Writing in plain English

Writing in plain English

While attending the Annual CIRI Conference in Banff, I was introduced to the practice of writing in plain english. Since the conference, I’ve noticed plain English writing coming up in news articles, in conversations with friends, and internally from our design team. I tried the concept on a recent document and, while it seems simple, in practice I found writing in plain english very challenging.

The workshop

At the conference, I attended a few sessions offered by Michael Sider, Assistant Professor, Management Communications, Ivey Business School. Sider stressed the importance of crafting compelling, personalized communication for brands and businesses, and used a few case studies to illustrate the do’s and don’ts of effective writing.

I really connected with the session material because I could relate to this idea that businesses tend to come off as robotic when communicating with their audiences. For years, our Strategist Albert has told me that I become the T-1000 when I present to clients. So, although I know I’m engaging, fun to be around and generally awesome ;), the qualities that make me unique and interesting are often lost on the audience I’m presenting to, because I feel the need to ‘be professional’. In reality, my ability to communicate isn’t judged by the words I use, but by the message I’m trying to convey. This is precisely what Sider outlined in his workshops, by comparing a few different Letters to Shareholders from Fortune 500 companies.

Plain English in practice

We began the workshop portion of the session by looking at a Letter to Shareholders that Sider had butchered from its original format. In groups, we worked through the letter, trying to leverage the following tips to simplify the language and extract the essence of the message:

  • Use pronouns

    • Bad: “Maturity and duration management decisions are made.”
    • Better: “We will try to profit.”
  • Be verb-centered rather than noun-centered
    • Bad: “The maturity structure of the portfolio is adjusted.”
    • Better: “We will hold,” “We will concentrate,” “We will buy.”
  • Avoid the passive
    • Bad: “Adjustments made to shorten portfolio maturity and duration are made to limit capital losses.”
    • Better: “We will focus on the big picture and won’t make moves based on short-term considerations.”
  • Minimize your use of prepositions, as they tend to make sentences noun-centered
    • Bad: “The maturity structure of the portfolio is adjusted in anticipation of cyclical interest rate changes.”
    • Better: “And, conversely, if we expect a major shift to lower rates, we will buy long bonds.”

The letter we dissected was Amazon CEO Jeff Bezos’ Letter to Shareholders from April 2015, which is a case study for the effectiveness of writing in plain English. In the letter, Bezos compares Amazon’s relationship with its three pronged business offering to marriage. Here is a comparison between the introduction Professor Sider drew and altered from Bezos’ letter , and the letter itself.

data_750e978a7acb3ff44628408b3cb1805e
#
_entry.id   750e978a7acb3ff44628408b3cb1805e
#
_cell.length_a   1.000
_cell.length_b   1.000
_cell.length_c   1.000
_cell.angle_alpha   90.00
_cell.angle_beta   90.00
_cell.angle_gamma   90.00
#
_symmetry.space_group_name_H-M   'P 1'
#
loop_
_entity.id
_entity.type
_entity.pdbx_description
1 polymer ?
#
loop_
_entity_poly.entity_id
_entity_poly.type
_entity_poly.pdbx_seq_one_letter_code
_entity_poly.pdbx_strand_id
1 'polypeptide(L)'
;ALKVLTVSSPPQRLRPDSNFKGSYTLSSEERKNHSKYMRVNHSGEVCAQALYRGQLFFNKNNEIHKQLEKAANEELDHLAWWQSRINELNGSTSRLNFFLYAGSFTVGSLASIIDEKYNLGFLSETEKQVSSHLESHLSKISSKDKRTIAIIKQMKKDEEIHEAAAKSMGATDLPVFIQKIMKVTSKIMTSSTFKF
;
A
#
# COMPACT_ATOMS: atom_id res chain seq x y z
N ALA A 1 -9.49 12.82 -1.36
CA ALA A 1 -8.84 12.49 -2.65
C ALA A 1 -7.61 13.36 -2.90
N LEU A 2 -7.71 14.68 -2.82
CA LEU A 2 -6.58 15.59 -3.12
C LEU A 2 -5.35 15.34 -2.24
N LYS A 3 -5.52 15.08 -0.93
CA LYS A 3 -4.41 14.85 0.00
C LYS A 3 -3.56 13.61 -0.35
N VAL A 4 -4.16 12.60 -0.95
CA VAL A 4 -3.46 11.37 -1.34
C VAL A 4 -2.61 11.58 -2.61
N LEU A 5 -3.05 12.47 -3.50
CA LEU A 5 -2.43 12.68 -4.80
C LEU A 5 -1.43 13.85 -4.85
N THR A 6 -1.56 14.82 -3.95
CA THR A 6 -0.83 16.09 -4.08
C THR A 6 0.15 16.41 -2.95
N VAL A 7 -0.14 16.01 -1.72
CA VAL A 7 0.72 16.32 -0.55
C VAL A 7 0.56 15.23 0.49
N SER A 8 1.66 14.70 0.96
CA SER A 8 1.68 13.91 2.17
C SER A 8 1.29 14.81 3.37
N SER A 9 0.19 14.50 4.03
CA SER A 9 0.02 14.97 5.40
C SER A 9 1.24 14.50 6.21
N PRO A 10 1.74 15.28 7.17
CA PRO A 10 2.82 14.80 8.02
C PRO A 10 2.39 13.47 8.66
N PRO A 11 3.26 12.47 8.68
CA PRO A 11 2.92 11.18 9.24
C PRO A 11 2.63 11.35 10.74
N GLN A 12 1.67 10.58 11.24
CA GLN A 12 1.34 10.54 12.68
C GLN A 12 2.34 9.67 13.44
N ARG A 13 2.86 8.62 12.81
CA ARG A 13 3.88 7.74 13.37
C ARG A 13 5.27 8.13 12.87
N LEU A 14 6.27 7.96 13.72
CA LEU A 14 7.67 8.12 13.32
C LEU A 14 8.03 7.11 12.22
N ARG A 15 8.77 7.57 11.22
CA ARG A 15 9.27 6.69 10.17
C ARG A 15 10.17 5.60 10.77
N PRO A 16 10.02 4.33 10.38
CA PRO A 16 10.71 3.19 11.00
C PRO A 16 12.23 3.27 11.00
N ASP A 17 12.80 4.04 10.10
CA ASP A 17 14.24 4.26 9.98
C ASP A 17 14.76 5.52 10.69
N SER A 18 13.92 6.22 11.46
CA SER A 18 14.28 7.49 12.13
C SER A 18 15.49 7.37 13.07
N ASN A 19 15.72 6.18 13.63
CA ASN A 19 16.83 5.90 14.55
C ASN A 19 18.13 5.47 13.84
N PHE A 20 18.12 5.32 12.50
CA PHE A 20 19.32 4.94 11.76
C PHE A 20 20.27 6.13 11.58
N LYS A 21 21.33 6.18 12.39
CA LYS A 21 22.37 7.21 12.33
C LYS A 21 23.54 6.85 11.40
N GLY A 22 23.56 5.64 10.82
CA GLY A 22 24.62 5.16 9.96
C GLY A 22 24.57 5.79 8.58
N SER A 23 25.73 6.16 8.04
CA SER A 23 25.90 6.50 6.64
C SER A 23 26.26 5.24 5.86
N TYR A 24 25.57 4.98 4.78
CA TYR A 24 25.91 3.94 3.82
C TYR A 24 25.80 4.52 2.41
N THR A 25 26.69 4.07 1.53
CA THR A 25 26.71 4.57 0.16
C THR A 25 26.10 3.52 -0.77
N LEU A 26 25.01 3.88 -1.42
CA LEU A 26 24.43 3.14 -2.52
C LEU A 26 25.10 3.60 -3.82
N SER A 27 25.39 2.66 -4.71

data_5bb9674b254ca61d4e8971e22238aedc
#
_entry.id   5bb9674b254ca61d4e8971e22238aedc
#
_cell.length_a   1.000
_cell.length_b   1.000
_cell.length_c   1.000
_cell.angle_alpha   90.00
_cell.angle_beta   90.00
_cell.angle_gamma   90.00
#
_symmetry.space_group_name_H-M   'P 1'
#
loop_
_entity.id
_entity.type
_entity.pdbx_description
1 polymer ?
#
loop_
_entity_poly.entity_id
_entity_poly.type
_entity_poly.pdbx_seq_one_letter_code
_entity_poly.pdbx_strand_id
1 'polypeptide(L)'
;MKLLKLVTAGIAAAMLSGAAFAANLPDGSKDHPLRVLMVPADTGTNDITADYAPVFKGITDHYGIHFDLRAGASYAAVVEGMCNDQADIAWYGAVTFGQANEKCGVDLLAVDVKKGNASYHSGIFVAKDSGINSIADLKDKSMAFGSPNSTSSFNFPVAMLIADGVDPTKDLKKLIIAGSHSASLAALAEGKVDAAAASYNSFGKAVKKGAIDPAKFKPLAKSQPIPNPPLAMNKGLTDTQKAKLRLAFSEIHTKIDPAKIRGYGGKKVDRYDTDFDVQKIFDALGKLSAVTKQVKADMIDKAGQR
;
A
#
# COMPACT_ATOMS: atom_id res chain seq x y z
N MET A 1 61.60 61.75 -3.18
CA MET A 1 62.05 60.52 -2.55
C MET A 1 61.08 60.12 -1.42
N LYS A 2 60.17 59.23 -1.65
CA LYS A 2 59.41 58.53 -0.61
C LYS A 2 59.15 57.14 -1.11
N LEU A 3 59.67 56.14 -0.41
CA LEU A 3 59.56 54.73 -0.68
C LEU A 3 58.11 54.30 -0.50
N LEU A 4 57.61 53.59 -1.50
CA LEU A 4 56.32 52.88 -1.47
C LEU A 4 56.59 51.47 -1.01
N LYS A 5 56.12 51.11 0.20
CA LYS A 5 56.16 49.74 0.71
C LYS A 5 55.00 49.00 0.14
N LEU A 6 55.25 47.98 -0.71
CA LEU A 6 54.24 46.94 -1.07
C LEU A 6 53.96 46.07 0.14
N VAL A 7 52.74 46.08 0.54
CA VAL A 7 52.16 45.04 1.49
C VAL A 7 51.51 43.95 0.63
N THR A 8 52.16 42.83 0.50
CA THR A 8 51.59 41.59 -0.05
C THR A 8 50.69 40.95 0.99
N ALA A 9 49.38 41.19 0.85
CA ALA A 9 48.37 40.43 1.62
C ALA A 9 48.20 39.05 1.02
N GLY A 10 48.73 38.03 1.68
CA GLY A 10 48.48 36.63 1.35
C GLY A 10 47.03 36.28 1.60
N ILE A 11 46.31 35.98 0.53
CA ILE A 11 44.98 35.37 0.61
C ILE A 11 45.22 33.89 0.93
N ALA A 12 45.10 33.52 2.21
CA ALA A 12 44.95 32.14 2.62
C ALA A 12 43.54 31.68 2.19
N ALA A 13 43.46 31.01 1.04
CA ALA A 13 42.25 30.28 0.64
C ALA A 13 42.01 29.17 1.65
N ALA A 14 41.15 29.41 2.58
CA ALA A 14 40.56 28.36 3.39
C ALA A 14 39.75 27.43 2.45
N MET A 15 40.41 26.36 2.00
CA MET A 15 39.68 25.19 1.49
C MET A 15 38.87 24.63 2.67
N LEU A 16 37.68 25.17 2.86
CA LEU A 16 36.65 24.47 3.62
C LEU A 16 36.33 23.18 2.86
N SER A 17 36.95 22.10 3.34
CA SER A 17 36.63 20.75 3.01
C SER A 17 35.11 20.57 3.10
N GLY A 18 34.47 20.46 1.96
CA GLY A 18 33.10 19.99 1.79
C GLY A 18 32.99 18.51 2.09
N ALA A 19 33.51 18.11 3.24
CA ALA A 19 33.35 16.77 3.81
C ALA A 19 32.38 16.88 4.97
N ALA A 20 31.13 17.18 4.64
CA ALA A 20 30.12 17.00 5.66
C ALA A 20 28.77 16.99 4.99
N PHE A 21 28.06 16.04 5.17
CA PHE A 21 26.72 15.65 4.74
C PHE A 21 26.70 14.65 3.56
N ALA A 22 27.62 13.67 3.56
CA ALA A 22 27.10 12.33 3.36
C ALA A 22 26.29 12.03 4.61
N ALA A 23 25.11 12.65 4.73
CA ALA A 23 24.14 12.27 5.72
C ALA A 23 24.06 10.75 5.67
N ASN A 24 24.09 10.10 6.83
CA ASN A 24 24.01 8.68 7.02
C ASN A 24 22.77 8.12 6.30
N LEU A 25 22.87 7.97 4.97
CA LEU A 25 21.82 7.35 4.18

Professor Sider version:

Four characteristics are to be maintained by every offering a business makes: it is loved by the people who buy it, it can metamorphe in scale, its capital returns are strong, and it is both long-term and very robust—with the potential for decade over decade growth. When such a business offering is found, it is to be seized almost like matrimony, rather than merely “approved of” like one does on Tinder when you like someone.

Jeff Bezos Letter to Shareholders:

A dreamy business offering has at least four characteristics. Customers love it, it can grow to very large size, it has strong returns on capital, and it’s durable in time—with the potential to endure for decades. When you find one of these, don’t just swipe right, get married.

Sider’s version is how you would expect the CEO of a multi-billion dollar company to address his shareholders and supporters. However, Bezos’ version, the actual introduction, defines Amazon’s ideal business offering with such simplicity and clarity. With few prepositions, proactive language and the use of pronouns, the introductory paragraph is engaging. It draws you in. Give the full letter a read here.

Try it out

We worked through most of the letter before the session ended. Now, weeks later, I’ve had time to digest the workshop and I think it’s a good exercise for anyone in a marketing or communications role. Obviously, the goal is not to go so far that your business sounds illiterate. Although, Billboard Top 100 song lyrics average a third-grade reading level, so there’s something to be said for really plain English. But I’m confident Professor Sider’s guidelines for writing in plain English will help you simplify your writing and clarify your message. Pull up a recent email, newsletter, or proposal and work through it using Sider’s tips. Compare the final product and see which version has more impact.